Two days ago he was taken back to the Killing Fields where between one and two million Cambodians were butchered and buried in mass graves between 1975 and 1979. "It was emotional, of course, and very quiet," said Reach Sambath, a spokesman for the tribunal that is hearing Duch’s case "Everyone was very quiet."
The best-known site of mass graves, littered with bones and pieces of ripped clothing, is Choeung Ek, about 10 miles south of Phnom Penh. Duch, a born-again Christian, was taken there in a heavily guarded convoy with up to 80 tribunal staff, judges, lawyers and four witnesses who served as Khmer Rouge guards at Tuol Sleng."The four witnesses explained what had happened in front of the accused, Duch," said Mr Sambath, who said he was not permitted to reveal details of the testimony. "He also explained what had happened there as well. Everything was recorded."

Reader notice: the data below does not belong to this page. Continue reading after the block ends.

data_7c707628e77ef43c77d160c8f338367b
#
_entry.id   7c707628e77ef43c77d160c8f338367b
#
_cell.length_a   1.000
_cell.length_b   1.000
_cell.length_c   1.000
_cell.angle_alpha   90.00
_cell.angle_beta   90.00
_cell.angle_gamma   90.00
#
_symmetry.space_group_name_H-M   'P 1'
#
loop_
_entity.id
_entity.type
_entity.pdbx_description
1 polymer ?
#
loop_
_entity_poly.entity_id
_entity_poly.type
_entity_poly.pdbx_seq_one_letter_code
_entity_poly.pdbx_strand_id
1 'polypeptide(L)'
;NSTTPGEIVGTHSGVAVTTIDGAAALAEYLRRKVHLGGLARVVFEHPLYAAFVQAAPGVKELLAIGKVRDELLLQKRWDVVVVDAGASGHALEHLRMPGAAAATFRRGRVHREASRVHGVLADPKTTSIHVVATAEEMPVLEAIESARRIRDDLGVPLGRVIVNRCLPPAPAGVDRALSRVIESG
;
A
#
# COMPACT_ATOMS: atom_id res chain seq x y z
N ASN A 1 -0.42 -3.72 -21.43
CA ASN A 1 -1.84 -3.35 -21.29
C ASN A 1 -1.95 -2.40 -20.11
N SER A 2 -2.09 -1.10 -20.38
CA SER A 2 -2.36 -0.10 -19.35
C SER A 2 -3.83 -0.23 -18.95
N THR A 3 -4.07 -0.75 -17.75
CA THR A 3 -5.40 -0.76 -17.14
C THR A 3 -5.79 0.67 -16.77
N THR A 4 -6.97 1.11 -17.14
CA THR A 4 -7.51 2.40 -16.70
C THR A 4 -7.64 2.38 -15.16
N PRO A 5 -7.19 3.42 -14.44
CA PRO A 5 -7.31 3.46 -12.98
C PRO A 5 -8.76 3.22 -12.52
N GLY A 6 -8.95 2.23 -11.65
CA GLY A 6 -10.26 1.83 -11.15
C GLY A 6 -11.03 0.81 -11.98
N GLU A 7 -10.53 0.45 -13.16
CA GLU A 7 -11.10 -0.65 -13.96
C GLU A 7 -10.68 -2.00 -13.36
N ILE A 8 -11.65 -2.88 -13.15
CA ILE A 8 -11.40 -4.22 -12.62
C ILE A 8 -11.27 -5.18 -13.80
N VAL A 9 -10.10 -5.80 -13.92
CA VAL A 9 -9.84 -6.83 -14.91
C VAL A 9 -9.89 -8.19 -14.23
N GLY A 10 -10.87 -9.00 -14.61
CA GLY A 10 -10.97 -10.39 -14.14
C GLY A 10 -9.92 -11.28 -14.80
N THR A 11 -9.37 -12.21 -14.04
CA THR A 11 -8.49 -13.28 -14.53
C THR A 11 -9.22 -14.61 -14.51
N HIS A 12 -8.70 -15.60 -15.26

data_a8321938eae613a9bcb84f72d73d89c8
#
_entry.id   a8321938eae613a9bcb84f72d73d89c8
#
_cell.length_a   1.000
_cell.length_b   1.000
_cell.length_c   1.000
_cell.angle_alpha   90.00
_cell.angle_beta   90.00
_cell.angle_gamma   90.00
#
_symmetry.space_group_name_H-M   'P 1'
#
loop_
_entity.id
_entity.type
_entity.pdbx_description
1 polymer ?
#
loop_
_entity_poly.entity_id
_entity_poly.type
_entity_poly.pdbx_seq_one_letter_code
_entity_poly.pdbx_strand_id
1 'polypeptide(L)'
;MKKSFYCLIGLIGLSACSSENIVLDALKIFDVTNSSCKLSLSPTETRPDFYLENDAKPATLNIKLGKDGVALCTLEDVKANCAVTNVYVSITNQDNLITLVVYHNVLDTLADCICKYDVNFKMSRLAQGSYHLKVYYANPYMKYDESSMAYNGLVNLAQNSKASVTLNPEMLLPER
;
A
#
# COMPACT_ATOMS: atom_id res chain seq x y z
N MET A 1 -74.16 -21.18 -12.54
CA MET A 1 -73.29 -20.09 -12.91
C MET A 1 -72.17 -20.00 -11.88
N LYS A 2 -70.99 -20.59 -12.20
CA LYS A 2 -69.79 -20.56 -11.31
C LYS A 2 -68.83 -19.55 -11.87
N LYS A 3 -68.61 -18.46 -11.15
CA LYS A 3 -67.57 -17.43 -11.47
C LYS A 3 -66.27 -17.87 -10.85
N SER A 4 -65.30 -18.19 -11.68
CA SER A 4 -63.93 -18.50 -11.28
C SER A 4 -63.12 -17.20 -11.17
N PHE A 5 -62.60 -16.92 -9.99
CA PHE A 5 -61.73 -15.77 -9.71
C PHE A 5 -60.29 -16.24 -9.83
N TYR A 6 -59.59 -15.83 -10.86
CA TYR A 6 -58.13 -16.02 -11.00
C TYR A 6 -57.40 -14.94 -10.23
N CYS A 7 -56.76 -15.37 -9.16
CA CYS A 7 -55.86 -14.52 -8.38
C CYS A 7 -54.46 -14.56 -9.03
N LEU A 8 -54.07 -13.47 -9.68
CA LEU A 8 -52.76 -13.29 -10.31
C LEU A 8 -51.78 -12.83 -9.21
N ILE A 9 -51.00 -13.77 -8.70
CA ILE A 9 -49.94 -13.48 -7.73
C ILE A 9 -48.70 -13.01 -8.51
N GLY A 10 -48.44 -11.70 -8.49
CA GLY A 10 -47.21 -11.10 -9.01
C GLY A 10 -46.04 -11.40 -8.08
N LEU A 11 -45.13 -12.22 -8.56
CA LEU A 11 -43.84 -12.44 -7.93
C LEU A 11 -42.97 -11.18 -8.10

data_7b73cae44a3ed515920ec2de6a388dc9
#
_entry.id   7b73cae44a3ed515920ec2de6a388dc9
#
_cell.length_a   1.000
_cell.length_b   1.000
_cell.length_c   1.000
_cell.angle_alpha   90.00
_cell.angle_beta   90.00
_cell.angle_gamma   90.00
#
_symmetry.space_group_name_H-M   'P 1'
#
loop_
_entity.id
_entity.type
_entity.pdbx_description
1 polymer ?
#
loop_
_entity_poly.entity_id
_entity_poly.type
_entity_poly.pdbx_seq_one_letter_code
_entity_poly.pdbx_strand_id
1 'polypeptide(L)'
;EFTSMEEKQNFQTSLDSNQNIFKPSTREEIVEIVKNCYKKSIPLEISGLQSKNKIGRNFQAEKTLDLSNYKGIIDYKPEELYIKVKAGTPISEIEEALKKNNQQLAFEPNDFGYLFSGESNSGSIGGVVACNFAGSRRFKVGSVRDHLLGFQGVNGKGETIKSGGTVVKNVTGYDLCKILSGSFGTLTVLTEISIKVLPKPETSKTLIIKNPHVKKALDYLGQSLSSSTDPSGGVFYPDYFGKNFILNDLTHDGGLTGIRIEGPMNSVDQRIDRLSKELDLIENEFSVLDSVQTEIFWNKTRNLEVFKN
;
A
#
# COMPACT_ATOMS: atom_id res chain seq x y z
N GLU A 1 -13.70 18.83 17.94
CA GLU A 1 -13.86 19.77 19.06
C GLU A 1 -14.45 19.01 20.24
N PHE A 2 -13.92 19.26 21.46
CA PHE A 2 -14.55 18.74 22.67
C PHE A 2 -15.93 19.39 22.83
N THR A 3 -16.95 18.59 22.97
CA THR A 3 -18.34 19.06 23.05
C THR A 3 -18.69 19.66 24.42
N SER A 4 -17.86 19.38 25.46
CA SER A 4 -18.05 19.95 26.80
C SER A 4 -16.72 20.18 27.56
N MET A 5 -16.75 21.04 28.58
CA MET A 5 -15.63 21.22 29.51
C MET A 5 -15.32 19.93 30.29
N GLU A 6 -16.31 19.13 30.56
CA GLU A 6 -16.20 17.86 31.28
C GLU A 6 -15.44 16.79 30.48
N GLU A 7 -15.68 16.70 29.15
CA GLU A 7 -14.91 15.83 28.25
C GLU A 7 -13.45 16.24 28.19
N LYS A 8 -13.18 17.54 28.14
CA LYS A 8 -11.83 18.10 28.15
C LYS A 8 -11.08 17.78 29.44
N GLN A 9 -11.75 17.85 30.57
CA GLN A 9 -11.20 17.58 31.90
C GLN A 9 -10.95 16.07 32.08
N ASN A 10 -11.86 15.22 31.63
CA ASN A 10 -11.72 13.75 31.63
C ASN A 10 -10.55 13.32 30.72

After the testimony had been given Duch broke down, first as he passed a tree bearing a sign that said babies' heads were smashed against its trunk, and second, as he made his way back to his car and stopped at a Buddhist stupa that contains the skulls of more than 8,000 of the Khmer Rouge's victims. "He kneeled on the ground and paid his respects and prayed for the souls of those who were killed," said Mr Sambath. "He cried ... When he got to the car he also paid his respects to the skulls behind the glass. He also knelt on the ground and prayed."
I don’t know whether his contrition is sincere or not. Personally I hope it is as his certain inevitable punishment will be more meaningful than if he had continued to justify his behaviour. It is scant comfort to the victims of such a monstrous regime
The trial of Duch is scheduled to begin in July.
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